Opening of ‘Arsenic and Old Lace’ at Theatre of Dare’s new home postponed to Feb. 25

The Brewster sisters have tea with their nephew: Nick
Oprea as Teddy (standing); Jan Bryant as Martha
(seated, right); and Mary Ross as Abby (seated left). [TOD photo]

UPDATED, Thursday, Feb. 17, 3 p.m.:

Theatre of Dare, community theatre for the Outer Banks, is postponing the opening of their production Arsenic and Old Lace, which had been scheduled to open Friday, February 18.

“One of our leads has tested positive for COVID-19,” says Jessica Sands, director of the show. “Obviously, we don’t want to put the rest of the cast and crew, as well as our audience members, at risk of being exposed.”

Plans are to move the opening to Friday, February 25, at 7:30 p.m. with additional performances February 26 at 7:30 p.m. & February 27 at 2:00 p.m. TOD is exploring options to continue the run March 4-6. Those who have purchased tickets for this weekend, including season ticket members, will be contacted by the box office via email.

To keep up to date with information about the show, visit or email

Theatre of Dare, community theatre for the Outer Banks, will present Arsenic and Old Lace, a 1939 farsical black comedy by Joseph Kesselring.

“I simply adore Arsenic and Old Lace, and I’ve been wanting to stage it for a long time,” says Jessica Sands, director of the play. “I think our audience is going to love it – not only because we’ve got some very talented people on stage and behind the scenes, but because we’re performing in our brand new, permanent home.”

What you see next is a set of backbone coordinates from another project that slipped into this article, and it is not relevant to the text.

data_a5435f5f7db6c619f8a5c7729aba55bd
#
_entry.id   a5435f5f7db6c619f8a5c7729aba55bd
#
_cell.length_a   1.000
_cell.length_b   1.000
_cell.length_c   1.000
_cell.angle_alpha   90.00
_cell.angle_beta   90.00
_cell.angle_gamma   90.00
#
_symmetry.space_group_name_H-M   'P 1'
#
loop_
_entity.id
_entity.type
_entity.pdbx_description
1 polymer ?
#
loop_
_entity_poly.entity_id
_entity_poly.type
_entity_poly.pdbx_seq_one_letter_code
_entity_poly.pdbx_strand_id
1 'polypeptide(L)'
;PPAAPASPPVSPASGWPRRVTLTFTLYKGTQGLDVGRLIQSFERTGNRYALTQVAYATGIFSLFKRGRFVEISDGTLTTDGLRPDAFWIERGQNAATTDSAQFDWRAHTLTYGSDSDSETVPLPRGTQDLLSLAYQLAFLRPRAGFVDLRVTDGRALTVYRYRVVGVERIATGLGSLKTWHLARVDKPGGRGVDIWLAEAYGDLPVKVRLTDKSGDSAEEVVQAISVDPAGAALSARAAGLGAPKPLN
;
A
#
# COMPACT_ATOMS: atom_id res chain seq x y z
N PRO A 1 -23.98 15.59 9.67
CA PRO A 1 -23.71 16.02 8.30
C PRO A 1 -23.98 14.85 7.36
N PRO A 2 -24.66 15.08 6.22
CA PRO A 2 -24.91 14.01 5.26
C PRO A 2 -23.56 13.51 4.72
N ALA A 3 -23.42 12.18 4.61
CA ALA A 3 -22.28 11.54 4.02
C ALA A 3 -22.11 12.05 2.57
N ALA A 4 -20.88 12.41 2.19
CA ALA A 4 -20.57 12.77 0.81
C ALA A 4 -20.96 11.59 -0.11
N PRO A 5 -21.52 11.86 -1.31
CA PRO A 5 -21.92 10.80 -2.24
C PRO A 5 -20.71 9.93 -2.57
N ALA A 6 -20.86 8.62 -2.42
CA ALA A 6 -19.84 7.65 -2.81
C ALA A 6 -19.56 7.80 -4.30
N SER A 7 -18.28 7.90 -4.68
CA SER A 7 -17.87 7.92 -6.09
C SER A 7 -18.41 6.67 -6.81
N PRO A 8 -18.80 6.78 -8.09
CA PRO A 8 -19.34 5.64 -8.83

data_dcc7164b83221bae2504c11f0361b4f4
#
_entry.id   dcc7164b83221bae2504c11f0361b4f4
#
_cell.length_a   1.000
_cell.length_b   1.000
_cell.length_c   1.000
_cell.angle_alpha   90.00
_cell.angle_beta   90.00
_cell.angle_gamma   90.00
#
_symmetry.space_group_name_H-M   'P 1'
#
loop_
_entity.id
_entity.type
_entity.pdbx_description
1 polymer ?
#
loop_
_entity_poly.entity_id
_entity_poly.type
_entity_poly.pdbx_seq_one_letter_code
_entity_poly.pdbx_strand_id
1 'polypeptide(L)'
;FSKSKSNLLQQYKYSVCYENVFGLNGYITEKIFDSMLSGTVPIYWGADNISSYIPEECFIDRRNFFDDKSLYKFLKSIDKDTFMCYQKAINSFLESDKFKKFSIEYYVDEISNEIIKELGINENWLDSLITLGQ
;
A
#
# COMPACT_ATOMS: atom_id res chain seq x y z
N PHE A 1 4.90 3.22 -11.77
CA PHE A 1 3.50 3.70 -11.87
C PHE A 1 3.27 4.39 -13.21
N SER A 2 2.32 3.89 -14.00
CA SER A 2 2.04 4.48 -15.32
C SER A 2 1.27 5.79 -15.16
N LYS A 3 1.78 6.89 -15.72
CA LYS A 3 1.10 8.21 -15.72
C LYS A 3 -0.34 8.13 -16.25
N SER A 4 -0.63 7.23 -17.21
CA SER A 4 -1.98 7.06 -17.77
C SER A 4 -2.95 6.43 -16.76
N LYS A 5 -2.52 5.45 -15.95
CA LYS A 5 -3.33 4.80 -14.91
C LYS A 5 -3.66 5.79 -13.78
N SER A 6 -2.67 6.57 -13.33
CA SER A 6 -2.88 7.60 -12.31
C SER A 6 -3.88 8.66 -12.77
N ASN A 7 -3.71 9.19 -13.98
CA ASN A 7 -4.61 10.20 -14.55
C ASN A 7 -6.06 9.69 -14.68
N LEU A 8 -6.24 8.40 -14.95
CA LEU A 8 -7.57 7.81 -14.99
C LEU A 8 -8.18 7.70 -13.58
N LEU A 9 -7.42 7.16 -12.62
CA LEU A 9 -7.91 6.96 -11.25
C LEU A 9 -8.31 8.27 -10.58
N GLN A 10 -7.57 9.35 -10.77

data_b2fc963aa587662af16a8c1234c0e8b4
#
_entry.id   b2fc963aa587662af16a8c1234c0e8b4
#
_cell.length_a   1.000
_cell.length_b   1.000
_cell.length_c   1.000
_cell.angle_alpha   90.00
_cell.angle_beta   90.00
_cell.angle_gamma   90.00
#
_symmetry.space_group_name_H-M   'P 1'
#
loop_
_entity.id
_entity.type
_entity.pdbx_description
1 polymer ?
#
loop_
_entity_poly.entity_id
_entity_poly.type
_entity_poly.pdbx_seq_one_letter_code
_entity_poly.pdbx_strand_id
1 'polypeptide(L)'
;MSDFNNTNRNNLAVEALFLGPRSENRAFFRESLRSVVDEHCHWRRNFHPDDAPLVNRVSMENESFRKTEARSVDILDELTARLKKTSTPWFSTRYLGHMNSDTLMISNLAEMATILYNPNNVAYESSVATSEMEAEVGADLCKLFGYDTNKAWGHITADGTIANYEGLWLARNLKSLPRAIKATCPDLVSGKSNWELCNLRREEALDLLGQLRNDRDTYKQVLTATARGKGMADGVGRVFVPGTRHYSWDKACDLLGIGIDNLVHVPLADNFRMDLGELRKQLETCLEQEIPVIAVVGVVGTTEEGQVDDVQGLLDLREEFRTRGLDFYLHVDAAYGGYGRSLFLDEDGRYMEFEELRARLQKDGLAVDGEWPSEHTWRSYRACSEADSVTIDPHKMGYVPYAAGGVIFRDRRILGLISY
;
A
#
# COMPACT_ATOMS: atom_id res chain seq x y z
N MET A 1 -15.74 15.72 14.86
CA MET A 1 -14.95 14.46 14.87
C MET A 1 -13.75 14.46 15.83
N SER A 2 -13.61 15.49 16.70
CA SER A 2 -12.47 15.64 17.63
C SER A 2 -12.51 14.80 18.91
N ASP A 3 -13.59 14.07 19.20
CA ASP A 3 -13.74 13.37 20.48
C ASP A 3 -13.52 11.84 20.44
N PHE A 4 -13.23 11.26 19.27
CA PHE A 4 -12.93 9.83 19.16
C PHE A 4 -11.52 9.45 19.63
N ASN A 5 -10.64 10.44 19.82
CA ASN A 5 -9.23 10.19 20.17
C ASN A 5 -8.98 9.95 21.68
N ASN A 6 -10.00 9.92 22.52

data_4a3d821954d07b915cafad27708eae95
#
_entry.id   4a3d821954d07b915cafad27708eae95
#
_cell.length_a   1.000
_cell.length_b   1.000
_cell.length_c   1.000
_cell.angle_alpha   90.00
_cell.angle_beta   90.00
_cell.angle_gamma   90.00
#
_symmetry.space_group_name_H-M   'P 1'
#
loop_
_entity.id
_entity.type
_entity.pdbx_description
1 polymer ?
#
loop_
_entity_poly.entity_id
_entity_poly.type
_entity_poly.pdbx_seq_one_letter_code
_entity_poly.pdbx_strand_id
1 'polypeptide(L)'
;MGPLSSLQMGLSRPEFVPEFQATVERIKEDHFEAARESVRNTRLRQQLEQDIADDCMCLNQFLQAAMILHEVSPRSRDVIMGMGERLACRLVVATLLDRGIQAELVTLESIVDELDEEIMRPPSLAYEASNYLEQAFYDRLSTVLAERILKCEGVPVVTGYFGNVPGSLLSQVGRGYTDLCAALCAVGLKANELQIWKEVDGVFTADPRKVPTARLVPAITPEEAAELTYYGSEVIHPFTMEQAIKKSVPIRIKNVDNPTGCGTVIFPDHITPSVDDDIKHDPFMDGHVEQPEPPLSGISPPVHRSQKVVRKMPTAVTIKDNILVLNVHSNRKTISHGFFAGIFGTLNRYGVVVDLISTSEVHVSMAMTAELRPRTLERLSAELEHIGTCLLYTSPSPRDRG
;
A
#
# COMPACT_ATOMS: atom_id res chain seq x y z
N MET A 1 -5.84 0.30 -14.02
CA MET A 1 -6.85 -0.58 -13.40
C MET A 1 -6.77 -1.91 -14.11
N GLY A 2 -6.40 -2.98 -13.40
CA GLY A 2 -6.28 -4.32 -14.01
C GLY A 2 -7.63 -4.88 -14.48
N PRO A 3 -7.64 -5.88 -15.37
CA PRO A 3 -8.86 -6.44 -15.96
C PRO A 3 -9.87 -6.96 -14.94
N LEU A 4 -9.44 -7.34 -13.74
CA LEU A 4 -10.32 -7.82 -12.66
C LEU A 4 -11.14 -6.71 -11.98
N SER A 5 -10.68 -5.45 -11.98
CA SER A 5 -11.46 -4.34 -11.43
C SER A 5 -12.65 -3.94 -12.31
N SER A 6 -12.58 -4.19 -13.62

The play centers on two elderly sisters who are famous in their Brooklyn neighborhood for their numerous acts of charity. Unfortunately, their charity includes poisoning lonely old men who come to their home looking for lodging. The two women are assisted in their crimes by their mentally challenged nephew who believes he is Teddy Roosevelt. Matters get complicated when a second nephew, a theater critic, discovers the murders, and a third nephew appears after having just escaped from a mental institution.

 “We recommend purchasing tickets online,” says Kelsey Thompson, Business Director and box office manager. “People are really excited about coming to see the new space, so even though we can seat 200, we’re anticipating a big turnout. By securing your ticket beforehand, you guarantee you won’t be turned away at the door.”

 Theatre of Dare continues to observe pandemic protocols, so the audience will be asked to wear masks.

 For more information about the show or how to become a volunteer for Theatre of Dare, visit or email